Avoiding Holiday Scams
Updated: Mar 1
Okay kids, it’s time to cozy up and listen to our favorite Christmas story...The Holiday Scammer! Scammers absolutely love to monopolize on the holiday season, the time when the rest of the country is too busy celebrating to think about other people being manipulative. Think about it: large and small gifts, countless store visits, purchases for travel, online and phone orders. All of these components of Christmas shopping are flashing signs that read Scam Me! I Probably Won’t Notice! So what are you supposed to do if someone does steal your identity for Christmas? Well, a wise man once said…
“Never, ever, use a debit card”
-Turner B. Johnson
Truly, the best way to protect yourself from identity fraud is to make sure that the card you’re using is trustworthy in the first place. In that regard, credit cards are far and away superior to debit cards. To illustrate why that is, I’d like to continue that Christmas story. Once upon a time, Mr. Grinch found John Doe’s debit card lying on the sidewalk. He picked it up, and decided to head over to CVS for some ‘free’ candy cane boxes. He emptied the shelf and, card in hand, strutted to the register. Now you might be thinking, he doesn’t have John Doe’s pin number, so he won’t be able to use the card. Unfortunately, Mr. Grinch can easily run the debit card as a credit card, scribble a random signature, and buy $300 worth of candy canes with no questions asked. When Joe Doe double checked his next bank statement, he was shocked to find that not only was he missing $300, but that he somehow had to prove to his bank that he did not make the purchase in a formal investigation.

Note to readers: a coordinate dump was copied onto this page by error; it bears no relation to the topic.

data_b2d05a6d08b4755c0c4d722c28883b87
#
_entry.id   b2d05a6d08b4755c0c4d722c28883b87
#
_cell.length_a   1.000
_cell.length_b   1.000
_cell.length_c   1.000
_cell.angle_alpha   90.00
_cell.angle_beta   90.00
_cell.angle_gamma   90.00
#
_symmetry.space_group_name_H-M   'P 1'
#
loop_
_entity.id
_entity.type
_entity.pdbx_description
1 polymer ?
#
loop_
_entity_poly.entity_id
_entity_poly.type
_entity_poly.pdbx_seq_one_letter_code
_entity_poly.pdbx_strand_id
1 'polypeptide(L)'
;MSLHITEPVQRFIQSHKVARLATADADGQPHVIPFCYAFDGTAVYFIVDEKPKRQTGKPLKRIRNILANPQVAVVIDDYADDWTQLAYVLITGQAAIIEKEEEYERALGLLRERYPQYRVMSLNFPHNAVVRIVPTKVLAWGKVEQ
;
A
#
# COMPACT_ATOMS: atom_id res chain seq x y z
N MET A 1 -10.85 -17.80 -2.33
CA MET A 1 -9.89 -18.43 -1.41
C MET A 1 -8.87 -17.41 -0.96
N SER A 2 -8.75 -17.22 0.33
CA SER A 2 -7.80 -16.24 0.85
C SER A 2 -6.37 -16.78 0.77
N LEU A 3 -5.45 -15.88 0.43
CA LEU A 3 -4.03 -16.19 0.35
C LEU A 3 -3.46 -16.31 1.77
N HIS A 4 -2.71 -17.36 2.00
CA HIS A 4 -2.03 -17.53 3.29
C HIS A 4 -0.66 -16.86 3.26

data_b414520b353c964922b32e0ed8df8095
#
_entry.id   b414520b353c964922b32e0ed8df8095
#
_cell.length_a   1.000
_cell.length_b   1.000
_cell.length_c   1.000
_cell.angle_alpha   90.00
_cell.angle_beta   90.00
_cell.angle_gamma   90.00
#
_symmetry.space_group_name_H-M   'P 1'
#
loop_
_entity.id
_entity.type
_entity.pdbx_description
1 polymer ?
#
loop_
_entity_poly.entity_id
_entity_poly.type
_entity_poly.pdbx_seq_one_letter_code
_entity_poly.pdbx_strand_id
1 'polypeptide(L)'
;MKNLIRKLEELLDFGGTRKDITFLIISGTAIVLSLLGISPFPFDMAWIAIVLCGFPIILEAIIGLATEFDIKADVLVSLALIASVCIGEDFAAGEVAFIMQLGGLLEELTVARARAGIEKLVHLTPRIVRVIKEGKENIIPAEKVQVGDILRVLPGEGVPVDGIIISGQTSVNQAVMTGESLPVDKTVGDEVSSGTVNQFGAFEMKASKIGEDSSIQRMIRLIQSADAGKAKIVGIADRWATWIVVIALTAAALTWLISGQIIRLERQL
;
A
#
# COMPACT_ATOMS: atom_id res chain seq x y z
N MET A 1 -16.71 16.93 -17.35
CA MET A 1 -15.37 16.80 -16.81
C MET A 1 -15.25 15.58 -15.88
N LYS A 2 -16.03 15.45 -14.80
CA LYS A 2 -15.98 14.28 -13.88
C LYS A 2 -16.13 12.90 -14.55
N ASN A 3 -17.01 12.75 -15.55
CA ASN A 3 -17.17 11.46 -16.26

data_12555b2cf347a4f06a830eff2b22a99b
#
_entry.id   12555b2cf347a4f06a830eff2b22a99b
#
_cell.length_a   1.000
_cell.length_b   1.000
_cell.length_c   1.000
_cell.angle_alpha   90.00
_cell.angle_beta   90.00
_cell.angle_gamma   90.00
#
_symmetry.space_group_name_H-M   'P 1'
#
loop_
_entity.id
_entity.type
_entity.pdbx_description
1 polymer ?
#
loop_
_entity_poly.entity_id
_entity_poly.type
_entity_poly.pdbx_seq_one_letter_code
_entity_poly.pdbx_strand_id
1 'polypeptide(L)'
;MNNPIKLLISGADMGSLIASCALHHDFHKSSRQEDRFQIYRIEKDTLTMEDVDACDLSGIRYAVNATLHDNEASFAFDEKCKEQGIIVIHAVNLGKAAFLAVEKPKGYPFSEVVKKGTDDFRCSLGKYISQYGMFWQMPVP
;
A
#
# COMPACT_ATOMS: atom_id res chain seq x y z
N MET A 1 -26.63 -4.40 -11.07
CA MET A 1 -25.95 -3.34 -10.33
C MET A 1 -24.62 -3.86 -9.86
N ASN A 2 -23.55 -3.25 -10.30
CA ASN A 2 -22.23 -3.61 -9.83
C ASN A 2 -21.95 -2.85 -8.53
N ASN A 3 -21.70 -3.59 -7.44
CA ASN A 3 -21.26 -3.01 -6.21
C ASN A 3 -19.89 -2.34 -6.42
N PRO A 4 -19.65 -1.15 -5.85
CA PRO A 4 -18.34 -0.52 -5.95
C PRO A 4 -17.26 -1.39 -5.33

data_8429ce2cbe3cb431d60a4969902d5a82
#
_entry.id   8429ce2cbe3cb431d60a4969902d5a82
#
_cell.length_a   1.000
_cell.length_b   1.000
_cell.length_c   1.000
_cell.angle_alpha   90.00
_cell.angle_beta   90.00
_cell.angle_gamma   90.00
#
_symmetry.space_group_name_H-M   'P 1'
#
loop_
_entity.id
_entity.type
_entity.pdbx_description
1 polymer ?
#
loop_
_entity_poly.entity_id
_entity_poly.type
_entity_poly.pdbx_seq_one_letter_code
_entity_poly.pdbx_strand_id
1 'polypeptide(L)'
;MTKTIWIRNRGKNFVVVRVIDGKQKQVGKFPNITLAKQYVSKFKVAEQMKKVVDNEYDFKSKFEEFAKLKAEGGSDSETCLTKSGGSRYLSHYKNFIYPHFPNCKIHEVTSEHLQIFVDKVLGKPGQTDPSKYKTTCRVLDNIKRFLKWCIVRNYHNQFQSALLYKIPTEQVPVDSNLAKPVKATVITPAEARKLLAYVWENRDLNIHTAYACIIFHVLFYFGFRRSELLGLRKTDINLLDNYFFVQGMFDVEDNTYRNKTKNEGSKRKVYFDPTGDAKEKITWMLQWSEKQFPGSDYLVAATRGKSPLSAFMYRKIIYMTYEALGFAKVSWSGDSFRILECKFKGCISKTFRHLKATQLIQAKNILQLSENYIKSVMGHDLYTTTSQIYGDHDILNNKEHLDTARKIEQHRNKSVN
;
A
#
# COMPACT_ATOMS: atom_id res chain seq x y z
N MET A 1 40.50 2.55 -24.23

You see, when there is potential fraud on a debit card, the customer must prove to the bank that they did not make the purchase. However, with a credit card, John Doe could have had his money back with one simple phone call, since with a credit card, the bank policy is to reverse the charge and make the merchant (in our case, CVS) prove that the transaction was valid.
Beyond that, credit cards have much more updated technology. With American Express cards, you don’t have to use your credit card number, you don’t have to share data by using your chip at any terminals, and your statements update instantaneously. Even safer, new credit cards have different numbers for online purchases, Apple Pay, and the actual card itself.
Once you do have the safest card, be sure to protect the physical card number from external view. Keep your card in a wallet, tucked away. After you pay, put it immediately back into your wallet instead of leaving it on the counter. If ordering over the phone, don’t shout your number loud enough for everyone in the store to hear (and write down). Set up travel alerts on your phone so that your credit card company can catch fraud quickly. Above all, keep a close eye on your banking app this season, making sure to immediately report any suspicious activity.
written by Jessica Fields
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